Over the past 3 (?!?) years I’ve been doing bits and pieces of the house renovation. Small projects here, a room or two there. It has been slow and steady but there’s only so many small things you can do with wood paneling. Now I’m ready for some big changes to happen. As I prep to renovate the first floor (all together, one shot!) one of the first steps is to clear off the level of the house.
For this upcoming renovation I need to clear off an entire level of my home which has more than just small items. I had planned that this would eventually occur and had a lot of furniture that I wouldn’t be sad to get rid of. And that brings me to what I’ve been doing for the past few weeks: removal of all furniture items from my first floor.
It’s really hard to not accumulate stuff. One of my ways to manage this is to keep a tub in the basement year round and when I decide I don’t want something it goes straight into the bin! Annually my neighborhood association has a big yard sale which is a perfect opportunity to empty out my bin and catch up with my neighbors. This works well for small things and to keep extra stuff from accumulating. But still I look around and there was a lot of furniture, freebies, things gifted from friends and family, impulse purchases, and magazines!
So how exactly do you get rid of all of that furniture and unwanted items? You can either trash it or find it a new home. I can call the city and they’ll take up to 3 large items for hauling to the dump. While that’s easy, I have more than 3 large items and they’re still good furniture, just not things I want to incorporate in my final design. There’s a number of way to sell these items and I’ve used a number of different means over the years.
- Yard Sales
- Word of Mouth
This time around I didn’t do any yard sales but rather focused on online sales and word of mouth. I was able to offload a lot of the furniture to a mutual friend who was moving a needed a lot of items which I could conveniently provide for cheaper than buying new (throwing in delivery was a huge plus too!). For the rest of the items (like all those bookcases I was using as kitchen cabinets) I found I had a lot of luck online. For large items you’re likely going to be selling it to someone local to you. And there’s a number of places to sell things online and I think which is more useful depends on what area you’re in. When I was living in another state Craigslist was the go to for local resell. Where my house is located I find I’m having the best luck with the local Facebook yard sale group. Between that group and move in time at my alma mater I was able to find new homes (and excited new owners) for my furniture that has served me so well these past few years.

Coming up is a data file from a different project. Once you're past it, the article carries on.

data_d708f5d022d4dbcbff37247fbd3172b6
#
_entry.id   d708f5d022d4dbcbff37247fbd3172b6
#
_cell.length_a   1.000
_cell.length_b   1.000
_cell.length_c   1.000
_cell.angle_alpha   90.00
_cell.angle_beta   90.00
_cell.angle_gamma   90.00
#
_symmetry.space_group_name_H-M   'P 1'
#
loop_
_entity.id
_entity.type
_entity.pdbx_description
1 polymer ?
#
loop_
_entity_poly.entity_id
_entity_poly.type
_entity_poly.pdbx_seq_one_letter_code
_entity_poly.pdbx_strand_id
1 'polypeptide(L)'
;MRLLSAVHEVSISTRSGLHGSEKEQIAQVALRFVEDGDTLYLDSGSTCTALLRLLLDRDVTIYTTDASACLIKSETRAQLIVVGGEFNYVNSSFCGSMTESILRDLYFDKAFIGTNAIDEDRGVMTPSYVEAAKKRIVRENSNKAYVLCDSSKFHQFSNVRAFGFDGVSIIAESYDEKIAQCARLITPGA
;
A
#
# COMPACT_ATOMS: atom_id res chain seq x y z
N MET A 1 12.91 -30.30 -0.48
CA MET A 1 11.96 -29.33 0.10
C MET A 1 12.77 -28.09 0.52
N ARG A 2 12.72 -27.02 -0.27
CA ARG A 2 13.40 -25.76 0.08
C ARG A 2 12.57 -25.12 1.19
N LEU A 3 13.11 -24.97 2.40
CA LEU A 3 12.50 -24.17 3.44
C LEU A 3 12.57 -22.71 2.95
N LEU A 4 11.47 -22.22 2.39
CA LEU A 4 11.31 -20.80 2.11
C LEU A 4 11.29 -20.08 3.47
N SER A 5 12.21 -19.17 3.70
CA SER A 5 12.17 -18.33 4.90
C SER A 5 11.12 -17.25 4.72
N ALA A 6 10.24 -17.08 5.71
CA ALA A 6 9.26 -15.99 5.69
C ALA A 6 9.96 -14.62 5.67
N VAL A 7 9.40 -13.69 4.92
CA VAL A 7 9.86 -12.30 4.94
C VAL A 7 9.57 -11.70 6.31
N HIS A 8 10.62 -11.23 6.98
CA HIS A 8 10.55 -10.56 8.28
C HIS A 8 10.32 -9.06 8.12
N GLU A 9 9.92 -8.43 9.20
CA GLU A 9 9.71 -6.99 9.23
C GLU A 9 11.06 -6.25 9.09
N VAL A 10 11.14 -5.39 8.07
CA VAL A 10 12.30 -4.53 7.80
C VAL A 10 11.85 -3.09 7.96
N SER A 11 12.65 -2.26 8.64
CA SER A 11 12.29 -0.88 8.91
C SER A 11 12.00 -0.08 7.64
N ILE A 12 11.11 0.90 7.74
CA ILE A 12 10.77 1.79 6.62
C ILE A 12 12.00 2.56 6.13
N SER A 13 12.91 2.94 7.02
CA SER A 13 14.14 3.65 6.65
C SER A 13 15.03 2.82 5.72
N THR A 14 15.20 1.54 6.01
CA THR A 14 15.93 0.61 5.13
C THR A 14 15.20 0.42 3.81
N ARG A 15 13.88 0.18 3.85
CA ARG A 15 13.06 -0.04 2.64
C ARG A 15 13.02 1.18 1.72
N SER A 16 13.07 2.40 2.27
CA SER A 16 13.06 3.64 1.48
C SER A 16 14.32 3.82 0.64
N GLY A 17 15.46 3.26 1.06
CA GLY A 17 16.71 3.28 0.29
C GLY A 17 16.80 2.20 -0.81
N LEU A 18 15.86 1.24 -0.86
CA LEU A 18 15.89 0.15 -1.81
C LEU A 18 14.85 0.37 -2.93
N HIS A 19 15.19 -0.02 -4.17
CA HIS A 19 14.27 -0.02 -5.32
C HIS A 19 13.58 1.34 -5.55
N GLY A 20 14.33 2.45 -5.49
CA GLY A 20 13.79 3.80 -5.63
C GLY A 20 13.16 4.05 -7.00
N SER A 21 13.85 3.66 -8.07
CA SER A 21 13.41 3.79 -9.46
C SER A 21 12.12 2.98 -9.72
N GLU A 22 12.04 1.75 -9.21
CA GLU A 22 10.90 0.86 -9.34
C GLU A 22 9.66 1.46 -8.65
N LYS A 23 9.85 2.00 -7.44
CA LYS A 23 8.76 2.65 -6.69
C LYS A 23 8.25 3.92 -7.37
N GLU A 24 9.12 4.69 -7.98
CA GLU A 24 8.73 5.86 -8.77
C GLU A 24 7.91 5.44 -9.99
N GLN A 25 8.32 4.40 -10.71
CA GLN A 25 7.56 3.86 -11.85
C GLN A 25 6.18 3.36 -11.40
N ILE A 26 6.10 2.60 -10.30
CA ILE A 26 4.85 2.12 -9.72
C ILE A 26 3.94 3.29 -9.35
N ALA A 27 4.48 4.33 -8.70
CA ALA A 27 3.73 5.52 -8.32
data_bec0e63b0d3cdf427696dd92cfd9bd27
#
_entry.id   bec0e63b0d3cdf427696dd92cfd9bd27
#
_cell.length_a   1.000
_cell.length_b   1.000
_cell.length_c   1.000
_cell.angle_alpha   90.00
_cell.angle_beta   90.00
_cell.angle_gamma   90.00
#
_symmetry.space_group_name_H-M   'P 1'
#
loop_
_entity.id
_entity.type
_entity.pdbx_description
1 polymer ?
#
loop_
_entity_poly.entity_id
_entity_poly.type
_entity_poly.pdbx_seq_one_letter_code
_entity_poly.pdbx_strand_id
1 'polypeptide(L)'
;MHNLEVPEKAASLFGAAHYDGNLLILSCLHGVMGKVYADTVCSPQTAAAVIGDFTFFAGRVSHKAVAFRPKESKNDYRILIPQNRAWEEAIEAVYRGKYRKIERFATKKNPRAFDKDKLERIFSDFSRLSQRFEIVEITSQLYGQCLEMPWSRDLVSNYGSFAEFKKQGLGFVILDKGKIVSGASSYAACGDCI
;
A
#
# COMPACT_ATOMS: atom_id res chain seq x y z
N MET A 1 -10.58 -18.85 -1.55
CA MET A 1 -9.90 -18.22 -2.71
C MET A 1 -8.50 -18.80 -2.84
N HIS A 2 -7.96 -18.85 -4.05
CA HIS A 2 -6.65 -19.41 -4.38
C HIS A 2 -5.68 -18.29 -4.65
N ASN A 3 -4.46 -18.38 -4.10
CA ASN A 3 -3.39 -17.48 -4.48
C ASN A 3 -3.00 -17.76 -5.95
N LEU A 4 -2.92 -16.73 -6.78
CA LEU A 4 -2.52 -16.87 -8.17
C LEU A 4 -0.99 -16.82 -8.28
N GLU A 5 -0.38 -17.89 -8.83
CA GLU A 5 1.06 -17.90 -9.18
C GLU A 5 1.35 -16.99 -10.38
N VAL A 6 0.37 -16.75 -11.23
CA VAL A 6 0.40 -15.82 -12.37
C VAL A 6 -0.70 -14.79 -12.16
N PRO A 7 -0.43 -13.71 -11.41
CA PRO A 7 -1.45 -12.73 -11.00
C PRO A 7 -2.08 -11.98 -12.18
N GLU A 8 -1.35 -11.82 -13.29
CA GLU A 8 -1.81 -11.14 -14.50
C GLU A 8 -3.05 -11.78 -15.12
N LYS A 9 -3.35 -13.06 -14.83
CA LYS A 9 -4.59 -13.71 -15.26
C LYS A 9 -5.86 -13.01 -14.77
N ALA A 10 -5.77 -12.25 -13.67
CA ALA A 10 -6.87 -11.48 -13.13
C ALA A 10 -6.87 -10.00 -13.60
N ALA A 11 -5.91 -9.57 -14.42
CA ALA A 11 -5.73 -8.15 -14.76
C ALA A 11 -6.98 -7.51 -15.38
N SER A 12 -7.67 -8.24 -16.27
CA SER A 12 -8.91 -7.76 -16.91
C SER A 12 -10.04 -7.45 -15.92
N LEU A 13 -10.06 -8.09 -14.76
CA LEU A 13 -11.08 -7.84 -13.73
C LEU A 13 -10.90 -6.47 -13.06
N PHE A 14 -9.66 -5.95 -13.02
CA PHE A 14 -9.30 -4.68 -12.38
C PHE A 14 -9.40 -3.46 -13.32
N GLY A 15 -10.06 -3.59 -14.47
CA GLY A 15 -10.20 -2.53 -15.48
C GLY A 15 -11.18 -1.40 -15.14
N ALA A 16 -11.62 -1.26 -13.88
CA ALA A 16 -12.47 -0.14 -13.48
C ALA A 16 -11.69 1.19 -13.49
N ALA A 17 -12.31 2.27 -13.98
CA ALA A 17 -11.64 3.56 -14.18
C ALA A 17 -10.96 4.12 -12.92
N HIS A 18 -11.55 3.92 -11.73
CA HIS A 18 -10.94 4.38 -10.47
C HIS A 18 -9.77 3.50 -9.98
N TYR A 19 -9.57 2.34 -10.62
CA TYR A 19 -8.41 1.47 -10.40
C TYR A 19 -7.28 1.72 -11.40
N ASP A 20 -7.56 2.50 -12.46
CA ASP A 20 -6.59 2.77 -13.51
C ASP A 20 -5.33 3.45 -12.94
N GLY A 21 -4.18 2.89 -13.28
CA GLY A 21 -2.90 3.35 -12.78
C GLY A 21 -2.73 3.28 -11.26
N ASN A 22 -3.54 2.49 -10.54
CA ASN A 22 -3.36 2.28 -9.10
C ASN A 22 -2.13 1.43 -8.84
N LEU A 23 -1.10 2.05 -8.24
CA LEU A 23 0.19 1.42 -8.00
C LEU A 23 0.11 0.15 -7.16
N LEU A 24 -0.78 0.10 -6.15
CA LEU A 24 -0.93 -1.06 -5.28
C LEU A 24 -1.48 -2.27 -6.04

There’s a few perks for doing it this way, in my opinion. You get to help connect people with items that otherwise would cost more $$. And there’s a big reusable components to it too. By reusing the furniture there’s one less item going into the city landfill and less new furniture that has to be produced. On the other hand, this does requires running all over town to either deliver large items or taking them to public locations to meet people you’ve never met before. It also assumes that your furniture is in good enough condition for someone else to use it. A huge help in tips for selling items and how to price & take photos came from reddit. This was a really cool board that I found with a ton of helpful information.
As I move through the house there’s a number of other places I’ve found useful to removing items from the house that aren’t suitable to be sold. Below are my favorite places for each category:
Small electronics / appliances: Best Buy. See the customer service counter and they will recycle things like old keyboards, cables, and even small stereos.
House Construction: Second Chance, Loading Dock, Habitat Restore! Look for local places that specialize in de-construction. Usually they have storefronts which are great to buy cheaper cabinets, doors, and the like, but you can also donate good items that you remove from your current home.
Textiles: This is my current exciting find. We have a textile recycling company in our area. Basically they take clothes and worn textiles (not pillows or mattresses) by the pound and sell reusable clothing cheaply to people in need of it. And for items not deemed usable they break it down into the fibers for recycling. Here’s one for the DMV (MAC recycling).
Are there any other items that you’ve had trouble finding homes for? I’m still looking for things to do with old pillows. That’s the one thing I haven’t found a way to get rid of it besides throwing them away.
Next step for me: boxing up everything I’m keeping!